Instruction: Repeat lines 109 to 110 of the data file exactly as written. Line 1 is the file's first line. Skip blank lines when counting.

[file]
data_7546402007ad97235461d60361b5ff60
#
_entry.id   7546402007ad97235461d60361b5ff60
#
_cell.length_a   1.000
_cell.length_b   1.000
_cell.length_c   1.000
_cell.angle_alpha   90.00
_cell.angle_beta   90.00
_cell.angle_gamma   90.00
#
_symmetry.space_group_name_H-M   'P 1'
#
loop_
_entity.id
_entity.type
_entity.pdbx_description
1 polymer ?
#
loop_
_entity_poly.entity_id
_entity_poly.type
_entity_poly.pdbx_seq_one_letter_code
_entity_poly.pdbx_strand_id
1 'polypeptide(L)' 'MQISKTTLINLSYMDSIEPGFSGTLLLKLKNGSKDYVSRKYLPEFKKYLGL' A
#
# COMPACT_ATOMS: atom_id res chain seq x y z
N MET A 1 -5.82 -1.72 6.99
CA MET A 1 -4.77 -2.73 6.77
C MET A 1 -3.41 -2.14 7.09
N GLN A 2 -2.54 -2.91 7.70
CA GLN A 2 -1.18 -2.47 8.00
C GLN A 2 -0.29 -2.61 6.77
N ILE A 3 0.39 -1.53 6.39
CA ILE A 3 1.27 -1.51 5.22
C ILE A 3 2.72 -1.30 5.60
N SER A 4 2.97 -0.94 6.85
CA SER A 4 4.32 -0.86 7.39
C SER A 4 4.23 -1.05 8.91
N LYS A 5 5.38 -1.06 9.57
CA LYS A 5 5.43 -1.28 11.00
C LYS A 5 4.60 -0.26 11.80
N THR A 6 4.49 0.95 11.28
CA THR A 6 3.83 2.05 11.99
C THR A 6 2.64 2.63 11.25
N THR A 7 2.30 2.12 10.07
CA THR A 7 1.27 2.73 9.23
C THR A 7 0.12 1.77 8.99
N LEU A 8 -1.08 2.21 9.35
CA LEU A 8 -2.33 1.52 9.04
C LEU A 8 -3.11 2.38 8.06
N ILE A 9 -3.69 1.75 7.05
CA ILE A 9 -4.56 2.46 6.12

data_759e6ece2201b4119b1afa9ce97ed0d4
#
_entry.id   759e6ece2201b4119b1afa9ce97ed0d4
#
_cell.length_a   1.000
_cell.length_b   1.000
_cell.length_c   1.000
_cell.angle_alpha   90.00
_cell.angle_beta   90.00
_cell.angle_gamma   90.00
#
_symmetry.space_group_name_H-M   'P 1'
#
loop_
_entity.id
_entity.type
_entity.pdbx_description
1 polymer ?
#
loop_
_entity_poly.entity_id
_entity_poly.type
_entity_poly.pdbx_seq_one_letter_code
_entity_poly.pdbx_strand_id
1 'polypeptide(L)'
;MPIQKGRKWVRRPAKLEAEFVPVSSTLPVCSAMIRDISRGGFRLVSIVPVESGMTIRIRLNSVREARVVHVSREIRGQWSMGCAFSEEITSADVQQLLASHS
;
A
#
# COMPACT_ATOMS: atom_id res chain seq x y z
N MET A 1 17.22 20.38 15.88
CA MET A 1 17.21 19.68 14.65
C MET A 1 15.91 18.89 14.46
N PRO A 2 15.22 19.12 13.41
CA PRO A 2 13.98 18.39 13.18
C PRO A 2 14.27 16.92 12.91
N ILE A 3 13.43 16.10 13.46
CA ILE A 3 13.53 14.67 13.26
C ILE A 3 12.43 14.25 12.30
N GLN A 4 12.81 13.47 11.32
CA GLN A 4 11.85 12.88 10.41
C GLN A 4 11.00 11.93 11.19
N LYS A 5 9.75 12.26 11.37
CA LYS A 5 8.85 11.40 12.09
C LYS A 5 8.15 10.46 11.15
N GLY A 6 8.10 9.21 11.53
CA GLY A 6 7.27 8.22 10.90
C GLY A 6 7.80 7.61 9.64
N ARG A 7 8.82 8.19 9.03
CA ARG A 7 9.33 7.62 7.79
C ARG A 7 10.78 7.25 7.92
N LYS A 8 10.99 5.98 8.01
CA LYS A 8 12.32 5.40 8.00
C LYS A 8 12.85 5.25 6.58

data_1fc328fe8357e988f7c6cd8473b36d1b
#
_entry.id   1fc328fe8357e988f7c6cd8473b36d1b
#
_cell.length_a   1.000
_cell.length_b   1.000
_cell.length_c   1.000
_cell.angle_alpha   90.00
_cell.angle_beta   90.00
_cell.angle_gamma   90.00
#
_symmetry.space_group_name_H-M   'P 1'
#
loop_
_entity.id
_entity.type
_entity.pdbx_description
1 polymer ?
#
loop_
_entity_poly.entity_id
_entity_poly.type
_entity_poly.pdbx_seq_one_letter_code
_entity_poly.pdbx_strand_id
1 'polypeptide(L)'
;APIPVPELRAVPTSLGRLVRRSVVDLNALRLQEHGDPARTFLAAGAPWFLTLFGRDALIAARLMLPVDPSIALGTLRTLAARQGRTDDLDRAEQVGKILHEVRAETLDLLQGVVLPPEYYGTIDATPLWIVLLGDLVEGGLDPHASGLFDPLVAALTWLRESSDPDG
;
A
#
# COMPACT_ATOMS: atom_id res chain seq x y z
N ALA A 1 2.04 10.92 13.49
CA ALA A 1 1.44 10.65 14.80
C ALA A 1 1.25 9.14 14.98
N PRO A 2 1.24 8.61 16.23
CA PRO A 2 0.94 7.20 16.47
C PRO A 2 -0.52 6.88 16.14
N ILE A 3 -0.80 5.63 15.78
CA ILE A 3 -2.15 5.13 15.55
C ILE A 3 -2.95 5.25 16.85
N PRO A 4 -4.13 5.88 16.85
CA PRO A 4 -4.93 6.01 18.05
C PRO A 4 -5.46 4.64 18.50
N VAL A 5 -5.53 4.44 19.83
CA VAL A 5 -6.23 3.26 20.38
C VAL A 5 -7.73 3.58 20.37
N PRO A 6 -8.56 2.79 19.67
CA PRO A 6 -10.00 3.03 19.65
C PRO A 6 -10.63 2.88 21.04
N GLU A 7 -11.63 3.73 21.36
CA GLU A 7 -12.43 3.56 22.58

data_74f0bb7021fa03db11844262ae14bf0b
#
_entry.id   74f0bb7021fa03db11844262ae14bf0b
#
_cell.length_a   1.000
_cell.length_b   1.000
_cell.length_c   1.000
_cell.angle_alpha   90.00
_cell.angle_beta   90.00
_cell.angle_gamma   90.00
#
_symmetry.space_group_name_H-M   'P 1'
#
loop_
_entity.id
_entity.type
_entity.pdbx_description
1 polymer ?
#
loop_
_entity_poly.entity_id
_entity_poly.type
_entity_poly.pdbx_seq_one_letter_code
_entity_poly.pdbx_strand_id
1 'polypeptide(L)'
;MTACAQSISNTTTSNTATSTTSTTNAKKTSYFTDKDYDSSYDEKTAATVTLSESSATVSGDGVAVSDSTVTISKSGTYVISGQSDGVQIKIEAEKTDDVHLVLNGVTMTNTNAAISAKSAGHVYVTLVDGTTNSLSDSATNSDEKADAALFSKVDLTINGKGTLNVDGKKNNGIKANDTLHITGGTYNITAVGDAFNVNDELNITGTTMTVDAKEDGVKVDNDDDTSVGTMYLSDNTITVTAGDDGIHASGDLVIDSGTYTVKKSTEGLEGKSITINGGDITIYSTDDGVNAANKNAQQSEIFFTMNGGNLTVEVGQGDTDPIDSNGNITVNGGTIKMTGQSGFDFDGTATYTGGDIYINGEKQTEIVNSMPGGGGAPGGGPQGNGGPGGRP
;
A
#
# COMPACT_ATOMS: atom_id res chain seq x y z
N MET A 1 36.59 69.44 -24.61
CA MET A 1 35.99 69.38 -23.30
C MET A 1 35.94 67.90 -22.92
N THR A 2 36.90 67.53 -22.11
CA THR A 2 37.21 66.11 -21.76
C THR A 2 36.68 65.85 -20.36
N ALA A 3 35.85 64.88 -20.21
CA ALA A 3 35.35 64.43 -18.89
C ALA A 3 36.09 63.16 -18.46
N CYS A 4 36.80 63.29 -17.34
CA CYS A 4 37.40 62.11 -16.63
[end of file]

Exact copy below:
#
_entry.id   1fc328fe8357e988f7c6cd8473b36d1b